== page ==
Professor Longhair's prized pupils

The New Orleans Suspects' musical gumbo can make anything sound like a party

A New Orleans super-group if ever there was one...
  • A New Orleans super-group if ever there was one...

A NOLA super-group, if ever there was one. The New Orleans Suspects started out under a different name a few years ago as the result of some jam sessions at a New Orleans nightclub called the Maple Leaf. Which cooked, given the core membership: start with Willie Green on drums, who was the powerhouse behind the Neville Brothers for three decades. Next is Jeff Watkins, a tenor sax man who goes all the way back to James Brown. Reggie Scanlan has played bass for the Radiators for 33 years, guitarist Jake Eckert comes to the mix from the Dirty Dozen Brass Band, and C.R. Gruver handles all keys. No sitting on their hands ­— after deciding to become a proper band, they began cranking out CDs at the rate of one per year.

New Orleans Suspects

...live onstage at SPACE

...live onstage at SPACE

Unlike the precision horn lines favored by many of the modern R&B bands in recent times (especially those that came to pop-radio fame in America during the late 1960s and into the ’70s), similar groups out of the New Orleans region come with a distinct disregard for such accuracy that almost borders on decadence. Think Little Feat, for example, an unlikely band not from NOLA, but one that became famous for such tarnished elegance.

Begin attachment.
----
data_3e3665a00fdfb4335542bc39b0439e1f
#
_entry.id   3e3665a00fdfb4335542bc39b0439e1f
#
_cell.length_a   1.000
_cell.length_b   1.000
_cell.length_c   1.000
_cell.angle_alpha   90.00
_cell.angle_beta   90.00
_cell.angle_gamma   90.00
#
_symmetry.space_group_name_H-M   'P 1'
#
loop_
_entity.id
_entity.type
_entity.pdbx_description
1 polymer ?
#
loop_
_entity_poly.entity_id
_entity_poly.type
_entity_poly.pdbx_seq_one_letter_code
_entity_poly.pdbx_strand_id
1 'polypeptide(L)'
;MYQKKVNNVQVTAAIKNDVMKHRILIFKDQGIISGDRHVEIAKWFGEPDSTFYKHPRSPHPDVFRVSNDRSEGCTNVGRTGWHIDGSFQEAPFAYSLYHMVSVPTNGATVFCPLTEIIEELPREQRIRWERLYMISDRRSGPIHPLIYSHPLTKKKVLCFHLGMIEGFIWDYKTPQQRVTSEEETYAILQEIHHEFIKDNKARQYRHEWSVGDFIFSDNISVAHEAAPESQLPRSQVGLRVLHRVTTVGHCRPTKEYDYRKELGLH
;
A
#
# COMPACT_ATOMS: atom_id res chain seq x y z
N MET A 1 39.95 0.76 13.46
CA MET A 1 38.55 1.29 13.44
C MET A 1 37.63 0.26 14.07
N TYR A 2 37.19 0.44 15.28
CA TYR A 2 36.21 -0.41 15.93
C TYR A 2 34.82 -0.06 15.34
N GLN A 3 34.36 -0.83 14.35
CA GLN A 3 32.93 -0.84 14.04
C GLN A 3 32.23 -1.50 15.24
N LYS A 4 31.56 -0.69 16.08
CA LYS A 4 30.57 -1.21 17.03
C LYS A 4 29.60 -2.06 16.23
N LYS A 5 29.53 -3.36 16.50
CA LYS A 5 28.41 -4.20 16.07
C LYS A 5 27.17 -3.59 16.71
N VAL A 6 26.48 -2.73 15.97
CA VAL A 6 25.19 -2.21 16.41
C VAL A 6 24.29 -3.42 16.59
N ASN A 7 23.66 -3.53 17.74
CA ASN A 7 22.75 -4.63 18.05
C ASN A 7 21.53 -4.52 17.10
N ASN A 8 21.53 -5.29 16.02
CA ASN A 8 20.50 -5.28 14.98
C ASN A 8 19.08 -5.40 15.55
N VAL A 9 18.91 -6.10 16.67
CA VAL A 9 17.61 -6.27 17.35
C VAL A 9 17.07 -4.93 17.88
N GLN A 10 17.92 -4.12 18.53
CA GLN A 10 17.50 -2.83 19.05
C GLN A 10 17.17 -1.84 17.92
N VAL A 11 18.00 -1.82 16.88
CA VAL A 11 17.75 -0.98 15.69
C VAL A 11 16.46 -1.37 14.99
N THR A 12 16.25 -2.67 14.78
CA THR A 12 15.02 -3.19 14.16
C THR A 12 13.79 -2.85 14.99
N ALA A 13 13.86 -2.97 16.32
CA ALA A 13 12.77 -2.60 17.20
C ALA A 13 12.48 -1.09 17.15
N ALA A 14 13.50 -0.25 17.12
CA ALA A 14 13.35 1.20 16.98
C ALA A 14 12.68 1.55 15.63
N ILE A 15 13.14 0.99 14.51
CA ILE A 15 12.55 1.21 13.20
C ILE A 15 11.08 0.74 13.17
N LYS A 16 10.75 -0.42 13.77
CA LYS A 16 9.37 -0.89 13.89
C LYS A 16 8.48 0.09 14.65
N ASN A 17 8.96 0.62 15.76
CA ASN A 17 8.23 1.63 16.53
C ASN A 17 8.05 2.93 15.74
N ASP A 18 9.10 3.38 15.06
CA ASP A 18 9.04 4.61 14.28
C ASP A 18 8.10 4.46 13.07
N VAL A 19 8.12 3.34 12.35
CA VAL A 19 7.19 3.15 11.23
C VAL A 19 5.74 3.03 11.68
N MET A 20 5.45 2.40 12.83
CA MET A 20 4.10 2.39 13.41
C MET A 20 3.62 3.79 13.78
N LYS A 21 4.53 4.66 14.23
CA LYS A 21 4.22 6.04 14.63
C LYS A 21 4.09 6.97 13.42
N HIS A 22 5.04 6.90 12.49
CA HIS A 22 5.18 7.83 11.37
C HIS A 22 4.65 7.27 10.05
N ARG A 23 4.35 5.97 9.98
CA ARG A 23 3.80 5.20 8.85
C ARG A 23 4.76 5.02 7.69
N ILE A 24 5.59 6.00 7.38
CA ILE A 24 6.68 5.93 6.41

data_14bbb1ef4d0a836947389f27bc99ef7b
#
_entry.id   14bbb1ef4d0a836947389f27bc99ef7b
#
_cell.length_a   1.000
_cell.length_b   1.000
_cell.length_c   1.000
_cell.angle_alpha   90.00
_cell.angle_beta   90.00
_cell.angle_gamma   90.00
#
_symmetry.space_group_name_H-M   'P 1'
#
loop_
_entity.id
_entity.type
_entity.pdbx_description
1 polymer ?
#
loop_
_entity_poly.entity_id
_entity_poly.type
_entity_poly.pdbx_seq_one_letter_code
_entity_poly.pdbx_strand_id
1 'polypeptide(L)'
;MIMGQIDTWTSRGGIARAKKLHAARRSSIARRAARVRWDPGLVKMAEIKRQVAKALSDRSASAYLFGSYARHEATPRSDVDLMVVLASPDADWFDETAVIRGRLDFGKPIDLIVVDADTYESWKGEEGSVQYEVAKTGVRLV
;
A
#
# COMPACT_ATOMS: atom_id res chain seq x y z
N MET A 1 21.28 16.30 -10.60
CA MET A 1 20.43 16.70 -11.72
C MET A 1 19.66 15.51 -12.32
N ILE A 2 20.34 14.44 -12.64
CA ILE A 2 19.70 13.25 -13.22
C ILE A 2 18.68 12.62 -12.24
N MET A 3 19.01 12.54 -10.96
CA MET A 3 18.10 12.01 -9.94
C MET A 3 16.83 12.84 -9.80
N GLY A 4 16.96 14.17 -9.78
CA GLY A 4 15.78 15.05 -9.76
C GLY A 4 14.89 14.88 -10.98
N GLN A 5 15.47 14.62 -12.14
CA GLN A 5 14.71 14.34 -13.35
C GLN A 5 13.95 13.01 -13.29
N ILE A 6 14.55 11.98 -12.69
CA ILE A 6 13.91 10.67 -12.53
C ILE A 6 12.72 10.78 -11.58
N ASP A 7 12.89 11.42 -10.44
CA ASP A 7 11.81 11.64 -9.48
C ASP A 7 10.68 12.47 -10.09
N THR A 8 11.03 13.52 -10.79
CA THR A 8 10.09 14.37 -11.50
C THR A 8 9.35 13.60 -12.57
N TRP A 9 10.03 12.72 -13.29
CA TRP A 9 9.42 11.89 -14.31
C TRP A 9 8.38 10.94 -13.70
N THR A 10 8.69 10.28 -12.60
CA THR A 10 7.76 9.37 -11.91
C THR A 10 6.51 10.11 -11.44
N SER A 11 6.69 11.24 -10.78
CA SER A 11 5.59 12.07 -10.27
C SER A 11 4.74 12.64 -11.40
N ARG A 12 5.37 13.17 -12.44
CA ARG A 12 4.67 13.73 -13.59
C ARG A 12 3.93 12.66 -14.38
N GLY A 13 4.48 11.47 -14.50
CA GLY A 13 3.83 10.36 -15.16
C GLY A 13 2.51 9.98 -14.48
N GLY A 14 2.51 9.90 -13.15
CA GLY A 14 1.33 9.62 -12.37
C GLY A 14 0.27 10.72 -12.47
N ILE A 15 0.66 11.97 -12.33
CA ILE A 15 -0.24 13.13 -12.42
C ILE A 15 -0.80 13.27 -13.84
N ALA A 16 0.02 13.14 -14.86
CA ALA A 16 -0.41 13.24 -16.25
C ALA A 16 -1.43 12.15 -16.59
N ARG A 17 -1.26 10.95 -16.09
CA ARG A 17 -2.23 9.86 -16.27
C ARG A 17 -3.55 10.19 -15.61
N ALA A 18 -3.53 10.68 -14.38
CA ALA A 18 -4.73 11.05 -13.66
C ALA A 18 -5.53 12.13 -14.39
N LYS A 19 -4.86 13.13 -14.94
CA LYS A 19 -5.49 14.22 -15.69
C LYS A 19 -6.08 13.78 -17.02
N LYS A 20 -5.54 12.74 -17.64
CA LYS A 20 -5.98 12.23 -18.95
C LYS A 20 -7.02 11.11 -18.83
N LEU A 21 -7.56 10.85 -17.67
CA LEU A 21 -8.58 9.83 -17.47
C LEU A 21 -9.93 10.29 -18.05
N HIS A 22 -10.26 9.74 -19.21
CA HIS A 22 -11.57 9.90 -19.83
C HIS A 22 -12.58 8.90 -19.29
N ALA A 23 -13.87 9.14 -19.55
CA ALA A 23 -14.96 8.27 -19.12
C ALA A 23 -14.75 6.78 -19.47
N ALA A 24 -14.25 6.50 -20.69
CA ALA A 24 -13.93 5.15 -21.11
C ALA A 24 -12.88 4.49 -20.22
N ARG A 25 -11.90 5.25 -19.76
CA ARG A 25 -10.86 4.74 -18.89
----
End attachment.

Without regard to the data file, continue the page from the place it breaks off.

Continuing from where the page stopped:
Past Event

New Orleans Suspects

  • Thursday, September 17, 2015, 9:30 p.m. to 11:30 p.m.
  • Winston's Beach Club
  • $15

The job of making art in that loose territory just behind the beat is not so easy. To learn it, you go back in time and study the stuff recorded by a pianist named Henry Roeland Byrd, better known as Professor Longhair. He taught us that there is an uncertain unity in all that beautiful chaos, and that there is nothing wrong with layering on the embellishments. NOLA music is as rich a gumbo of funk, Afro-Cuban, Creole, African, rock, Dixieland, blues, and jazz as you can get. And when delivered by master players such as those in the New Orleans Suspects, that music can make anything — even a funeral procession — sound like a party.

Bomb Squad also performs.

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